This Q for You comes from rachelalise in the comments, who is looking for recommendations on the best knitting pattern books:
I have an (unrelated) question for you and your most wise readers as I work out my Christmas list: do you have any favorite pattern *books* that a knitter should own? I realize that I almost exclusively knit from online patterns purchased one-off, and I’d love to build a collection of books that I can return to that contain patterns. (I have a good set of what I guess I’d term “technique books,” and all the most wonderful EZ books, but nothing else that is exclusively dedicated to patterns.)
I’m rather in the same boat and share her curiosity. For me, in my admittedly narrow experience, there aren’t a lot of books that have enough good patterns in them to warrant the cover price. So I have only invested in a few. Here are the ones I’m happiest to have bought, in no particular order:
1. The Knitter’s Book of Wool by Clara Parkes. Not “exclusively dedicated to patterns” — it’s about half education and half patterns, but both halves are well worth owning. (I believe the same is true of her Knitter’s Book of Yarn, but I loaned it to someone and never got it back, so can’t say for sure.)
2. More Last-Minute Knitted Gifts by Joelle Hoverson is the book that made me a knitter, and it is just wall to wall with excellent patterns.
3. Pom Pom Quarterly is like a really good pattern book that happens to be sold in installments.
4. Pioneer by Martin Storey. They may be classified and sold as periodicals, but the one-off editions of Rowan are actually slender, beautifully produced, paperback books. This volume (which I originally raved about here) contains more patterns I want to knit than any other bound object on my shelf.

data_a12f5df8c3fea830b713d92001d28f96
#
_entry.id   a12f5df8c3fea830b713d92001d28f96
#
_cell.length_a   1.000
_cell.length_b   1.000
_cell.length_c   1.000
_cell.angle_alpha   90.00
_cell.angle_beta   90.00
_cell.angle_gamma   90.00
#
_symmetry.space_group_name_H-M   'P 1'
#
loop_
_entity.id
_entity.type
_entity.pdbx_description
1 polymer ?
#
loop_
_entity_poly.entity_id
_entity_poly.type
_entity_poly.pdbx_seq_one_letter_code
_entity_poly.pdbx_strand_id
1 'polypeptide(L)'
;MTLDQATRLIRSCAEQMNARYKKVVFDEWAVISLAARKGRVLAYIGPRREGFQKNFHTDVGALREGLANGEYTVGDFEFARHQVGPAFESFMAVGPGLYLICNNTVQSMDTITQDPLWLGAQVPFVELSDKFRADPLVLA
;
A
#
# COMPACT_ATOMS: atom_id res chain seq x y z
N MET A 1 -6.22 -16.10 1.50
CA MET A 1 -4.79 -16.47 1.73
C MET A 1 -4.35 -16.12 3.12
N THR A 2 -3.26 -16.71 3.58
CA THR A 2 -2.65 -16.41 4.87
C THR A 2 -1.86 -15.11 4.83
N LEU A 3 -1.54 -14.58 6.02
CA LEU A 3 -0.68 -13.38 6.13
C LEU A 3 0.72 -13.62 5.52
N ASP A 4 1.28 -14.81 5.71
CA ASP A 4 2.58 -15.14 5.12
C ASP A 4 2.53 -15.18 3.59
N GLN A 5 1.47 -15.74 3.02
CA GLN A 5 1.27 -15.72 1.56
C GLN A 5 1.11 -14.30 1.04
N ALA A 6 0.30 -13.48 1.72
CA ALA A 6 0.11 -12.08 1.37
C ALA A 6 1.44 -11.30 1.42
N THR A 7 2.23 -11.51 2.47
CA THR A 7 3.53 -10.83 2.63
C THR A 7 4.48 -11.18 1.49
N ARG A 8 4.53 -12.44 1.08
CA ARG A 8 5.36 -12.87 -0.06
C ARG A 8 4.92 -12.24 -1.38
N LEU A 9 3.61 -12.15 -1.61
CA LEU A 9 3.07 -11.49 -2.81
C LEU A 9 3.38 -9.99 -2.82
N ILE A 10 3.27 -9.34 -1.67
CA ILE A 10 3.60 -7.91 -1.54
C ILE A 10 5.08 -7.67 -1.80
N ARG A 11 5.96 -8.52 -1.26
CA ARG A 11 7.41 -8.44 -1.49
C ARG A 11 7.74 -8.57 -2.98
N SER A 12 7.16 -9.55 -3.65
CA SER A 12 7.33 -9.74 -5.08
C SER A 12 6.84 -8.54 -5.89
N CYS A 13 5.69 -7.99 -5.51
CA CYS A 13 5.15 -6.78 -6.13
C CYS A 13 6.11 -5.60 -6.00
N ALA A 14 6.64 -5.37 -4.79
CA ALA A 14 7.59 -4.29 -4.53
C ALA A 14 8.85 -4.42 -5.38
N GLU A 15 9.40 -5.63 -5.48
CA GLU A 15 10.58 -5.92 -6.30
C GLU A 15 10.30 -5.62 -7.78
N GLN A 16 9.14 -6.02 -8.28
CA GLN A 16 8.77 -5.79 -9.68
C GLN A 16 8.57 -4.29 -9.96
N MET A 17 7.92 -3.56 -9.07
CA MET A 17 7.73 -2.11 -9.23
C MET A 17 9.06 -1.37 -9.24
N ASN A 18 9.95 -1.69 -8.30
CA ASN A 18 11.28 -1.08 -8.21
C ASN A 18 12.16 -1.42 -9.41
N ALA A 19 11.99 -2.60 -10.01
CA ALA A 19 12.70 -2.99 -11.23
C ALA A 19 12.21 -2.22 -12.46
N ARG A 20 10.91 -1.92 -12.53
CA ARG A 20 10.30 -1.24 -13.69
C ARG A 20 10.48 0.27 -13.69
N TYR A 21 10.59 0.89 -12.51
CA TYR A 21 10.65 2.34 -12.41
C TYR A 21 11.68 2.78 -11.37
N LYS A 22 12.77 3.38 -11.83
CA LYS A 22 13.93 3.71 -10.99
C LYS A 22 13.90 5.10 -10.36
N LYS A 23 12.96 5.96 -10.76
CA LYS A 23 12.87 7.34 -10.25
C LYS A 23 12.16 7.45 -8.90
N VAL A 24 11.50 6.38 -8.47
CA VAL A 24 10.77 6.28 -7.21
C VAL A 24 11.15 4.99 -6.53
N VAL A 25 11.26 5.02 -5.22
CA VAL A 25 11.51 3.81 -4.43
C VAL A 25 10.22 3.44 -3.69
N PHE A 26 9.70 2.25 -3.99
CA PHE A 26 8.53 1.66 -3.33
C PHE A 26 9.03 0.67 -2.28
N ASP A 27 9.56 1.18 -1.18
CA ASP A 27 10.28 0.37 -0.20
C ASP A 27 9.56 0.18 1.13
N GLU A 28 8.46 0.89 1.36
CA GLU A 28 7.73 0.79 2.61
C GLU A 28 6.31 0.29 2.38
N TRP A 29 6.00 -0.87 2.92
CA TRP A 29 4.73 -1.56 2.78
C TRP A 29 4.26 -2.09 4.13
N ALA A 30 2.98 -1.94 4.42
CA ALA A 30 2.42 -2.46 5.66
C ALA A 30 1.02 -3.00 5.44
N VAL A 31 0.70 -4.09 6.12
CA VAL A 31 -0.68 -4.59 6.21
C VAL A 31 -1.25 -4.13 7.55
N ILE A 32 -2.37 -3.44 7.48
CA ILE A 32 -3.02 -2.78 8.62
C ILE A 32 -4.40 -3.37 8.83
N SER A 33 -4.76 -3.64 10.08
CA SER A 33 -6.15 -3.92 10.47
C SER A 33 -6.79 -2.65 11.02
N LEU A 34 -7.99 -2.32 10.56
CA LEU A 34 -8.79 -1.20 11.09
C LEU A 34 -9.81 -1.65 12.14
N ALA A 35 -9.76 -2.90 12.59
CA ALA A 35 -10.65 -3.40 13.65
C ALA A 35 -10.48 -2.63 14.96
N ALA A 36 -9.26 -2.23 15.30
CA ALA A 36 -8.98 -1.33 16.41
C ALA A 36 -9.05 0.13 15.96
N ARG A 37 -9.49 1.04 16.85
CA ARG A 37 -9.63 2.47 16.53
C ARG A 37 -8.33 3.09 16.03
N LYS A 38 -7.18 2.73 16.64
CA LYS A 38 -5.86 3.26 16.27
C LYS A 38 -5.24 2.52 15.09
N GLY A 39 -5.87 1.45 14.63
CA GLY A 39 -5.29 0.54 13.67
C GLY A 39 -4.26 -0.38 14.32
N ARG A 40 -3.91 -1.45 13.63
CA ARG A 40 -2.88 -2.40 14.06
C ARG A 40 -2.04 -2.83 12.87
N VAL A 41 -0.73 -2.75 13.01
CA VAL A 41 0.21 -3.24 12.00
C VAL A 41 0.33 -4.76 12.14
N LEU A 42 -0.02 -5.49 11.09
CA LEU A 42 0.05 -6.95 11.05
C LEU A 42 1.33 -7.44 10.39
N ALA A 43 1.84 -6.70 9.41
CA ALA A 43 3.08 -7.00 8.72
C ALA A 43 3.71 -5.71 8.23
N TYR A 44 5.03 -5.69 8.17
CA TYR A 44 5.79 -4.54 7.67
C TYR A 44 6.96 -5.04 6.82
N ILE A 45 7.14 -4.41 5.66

5. Knitting by Design by Emma Robertson. Just published a few weeks ago, and I haven’t had a lot of time to spend with it. It’s very young and bright and funky, not designed or photographed like any other knitting book out there, but contains several wildly adaptable patterns. E.g., a knitted tank sweater happens to be white and dip-dyed, but you could make that tank a million different things by changing the yarn/color, dyeing it or not, etc. Same with the colorblock mittens, the adorable vest, etc.
6–8. Knit One Knit All, Knitter’s Almanac and Knitting Without Tears by Elizabeth Zimmermann. It takes a little imagination to see how some of EZ’s garments and accessories can look modern, but they can. I did a riff on this in Street styling Elizabeth Zimmermann (a year ago today! how weird), but just look at Abigail Chapin in her light grey Icelandic Overblouse (from Knit One Knit All), which is just like EZ’s original and looks perfectly current.
Those are the ones I’m most likely to knit from, although when it comes time to browse patterns, I do turn to my PDFs. I’ll also mention that one book I really want but don’t own yet is Fair Isle Style by Mary Jane Mucklestone. So let’s hear it, please: What are your favorite knitting pattern books?
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